Seventeen years later Ann Putnam cried out against Giles, saying that the ghost of Jacob appeared to her in his winding sheets, claiming that Corey had escaped a trial and death by making a pact with the devil. (http://etext.virginia.edu/salem/witchcraft/texts/ , Narratives of the Witchcraft Cases by George Lincoln Burr, from "The Wonders of the Invisible World," by Cotton Mather, 1693.)
Also from the Research of Jana Ulrich:
A juicy little "scandal" involving Zechariah's wife, Elizabeth and his sister Elizabeth's husband, John Smith must have kept the gossips armed for a while. Apparently, brother John couldn't keep his hands to himself and had quite an eye for the ladies. Elizabeth let slip to a few of her friends that brother John had made some inappropriate advances to her and, then as now, apparently, a secret has no value unless shared! When brother John learned through the grapevine that his sister-in-law was saying less than complimentary things about him, he sued her for slander in the Salem Quarterly Court of 1672. One of the Goodell's defenses was that slandering brother John wouldn't be easy! From the looks of the court records, the whole neighborhood got involved and Smith was found guilty of a countercharge filed by Elizabeth Goodell. He was fined and sentenced to be whipped, though this latter punishment was remitted when his friends promised to pay his fines. Synopsis of the court records follow:
June: John Smith v. Zachariah Goodell and Elizabeth, his wife. Slander. The defendant allowed costs.
Writ, dated June 10, 1672, signed by Hilliard Veren, for the court, and no return made. Bond of Zachariah (his mark) Goodell and Elzabeth (her mark) Goodel.
Bill of cost, 7s, 6d.
Plaintiff's plea: that he objects to defendant saying that she kept the abuses, which he was alleged to have committed, private for years and would never have revealed them but to save herself from damage against her in court.
"Now if a woman might singly alone be so surcomstansed noe man can scap from suffering: but if I might be sufred to sware in my owne case I can safly sware that her charg and accusation is fals but let the considaration of the testamony the Nayborhowd that will say that thay neuer saw any hurt by me in that respect but do raly thinke that I am wronged and I hope that I neuer shall be left to Committ shuch wickedness pray haue soe much charity towards me as to credit me in what I say: now I hop that no man can according to law be condemned without it be by the mouth of tow or thre wittnissis and in this case wher ther is noe surcomstanc in the Case to Joyne with her complynt thus hoping to confidently believe as raly I dow that my grettest hapynes lyeth in that your worships are holly wiss and just and charitable."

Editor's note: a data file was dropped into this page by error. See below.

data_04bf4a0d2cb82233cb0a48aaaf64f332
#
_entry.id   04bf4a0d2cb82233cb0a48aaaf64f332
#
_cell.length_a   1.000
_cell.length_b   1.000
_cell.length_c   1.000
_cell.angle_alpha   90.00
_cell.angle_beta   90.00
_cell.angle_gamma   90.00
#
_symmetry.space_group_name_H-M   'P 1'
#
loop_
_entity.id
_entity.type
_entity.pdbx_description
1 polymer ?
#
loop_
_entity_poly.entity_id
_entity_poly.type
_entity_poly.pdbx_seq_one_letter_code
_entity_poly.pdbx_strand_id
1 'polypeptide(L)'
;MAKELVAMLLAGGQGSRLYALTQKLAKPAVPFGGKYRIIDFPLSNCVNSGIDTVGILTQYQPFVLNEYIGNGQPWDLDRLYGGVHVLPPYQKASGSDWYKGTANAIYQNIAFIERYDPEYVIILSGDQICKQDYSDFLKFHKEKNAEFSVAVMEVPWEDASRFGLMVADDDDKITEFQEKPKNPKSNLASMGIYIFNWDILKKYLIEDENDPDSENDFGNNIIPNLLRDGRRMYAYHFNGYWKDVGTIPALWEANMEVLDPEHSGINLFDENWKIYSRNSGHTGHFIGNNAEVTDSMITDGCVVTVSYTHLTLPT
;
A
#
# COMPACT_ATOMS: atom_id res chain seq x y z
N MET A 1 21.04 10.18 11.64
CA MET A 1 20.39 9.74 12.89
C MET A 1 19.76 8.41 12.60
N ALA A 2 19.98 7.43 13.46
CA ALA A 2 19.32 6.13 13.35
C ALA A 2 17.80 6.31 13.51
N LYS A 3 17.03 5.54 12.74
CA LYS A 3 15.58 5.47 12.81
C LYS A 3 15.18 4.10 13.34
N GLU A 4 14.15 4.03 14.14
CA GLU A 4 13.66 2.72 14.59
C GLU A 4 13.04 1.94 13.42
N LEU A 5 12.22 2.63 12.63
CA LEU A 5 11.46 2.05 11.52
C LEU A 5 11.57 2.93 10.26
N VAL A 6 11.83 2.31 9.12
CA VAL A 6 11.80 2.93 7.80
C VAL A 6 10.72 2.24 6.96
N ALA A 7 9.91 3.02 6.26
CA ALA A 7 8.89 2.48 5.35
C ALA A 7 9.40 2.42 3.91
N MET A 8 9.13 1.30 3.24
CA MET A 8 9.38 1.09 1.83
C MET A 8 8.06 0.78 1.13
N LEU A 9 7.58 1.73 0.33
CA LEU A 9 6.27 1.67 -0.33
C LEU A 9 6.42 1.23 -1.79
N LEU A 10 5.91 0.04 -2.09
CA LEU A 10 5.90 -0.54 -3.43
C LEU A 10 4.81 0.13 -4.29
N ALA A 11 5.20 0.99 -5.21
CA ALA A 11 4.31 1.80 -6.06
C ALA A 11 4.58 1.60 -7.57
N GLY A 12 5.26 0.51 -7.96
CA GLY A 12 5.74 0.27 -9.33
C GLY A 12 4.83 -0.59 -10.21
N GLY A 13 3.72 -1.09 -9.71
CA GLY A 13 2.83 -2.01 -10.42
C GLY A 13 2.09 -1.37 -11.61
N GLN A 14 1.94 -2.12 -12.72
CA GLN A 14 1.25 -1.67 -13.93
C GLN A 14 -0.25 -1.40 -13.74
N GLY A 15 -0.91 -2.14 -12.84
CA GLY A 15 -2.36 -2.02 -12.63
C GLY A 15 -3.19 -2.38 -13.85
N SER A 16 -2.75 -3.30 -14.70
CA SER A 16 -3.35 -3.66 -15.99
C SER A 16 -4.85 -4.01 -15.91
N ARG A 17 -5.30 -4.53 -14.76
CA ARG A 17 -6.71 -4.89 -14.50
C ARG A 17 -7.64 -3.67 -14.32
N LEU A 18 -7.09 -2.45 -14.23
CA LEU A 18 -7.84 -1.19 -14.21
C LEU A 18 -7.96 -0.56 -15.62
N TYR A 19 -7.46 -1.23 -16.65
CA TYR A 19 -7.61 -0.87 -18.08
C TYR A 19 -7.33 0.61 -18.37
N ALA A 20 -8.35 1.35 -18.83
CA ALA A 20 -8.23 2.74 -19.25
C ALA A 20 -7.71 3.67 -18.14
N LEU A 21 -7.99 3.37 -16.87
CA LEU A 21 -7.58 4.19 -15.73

Defendant's plea: the court was asked to judge of the legality of the attachment, for the law provides six days for the defendant to prepare his answer and testimony; the attachment was for slander but mentions no time nor place nor word of slander; defendant had said many things concerning plaintiff for many years upon many occasions and if common fame my be credited "it is not a very easy matter to slander the plaintiff." Summons appearing not to be legal, defendant requested a nonsuit.
John Smith and Elizabeth, wife of Zachariah Goodell, being bound over to this court to answer to several abusive and uncivil carriages between them, with which said Elizabeth charged said Smith, the latter desired to be tried by a jury, who found him guilty. Court ordered him to be whipped on the next lecture day in Salem and to remain in prison until the sentence be executed unless he pay 40s. Upon supplication of Anthony Needham and Giles Coree, who engaged to pay the fine and gaol charges within two months, his sentence of being whipped was remitted.
Summons to constable, John Suthwick of Salem, for the apprehension of John Smith, and Elizabeth, wife of Zachery Goodell, and to bring them to Mr. John Gardner's, dated 11: 4: 1672 (4 Jun 1672). Summons also for witness, Gould and his wife, Tho. Flynt's wife, Coree's wife, Carrill's wife, Anne Needham and Kelam's wife, dated 15:4:1672 (15 Jun 1672), and signed by Wm. Hathorne, assistant.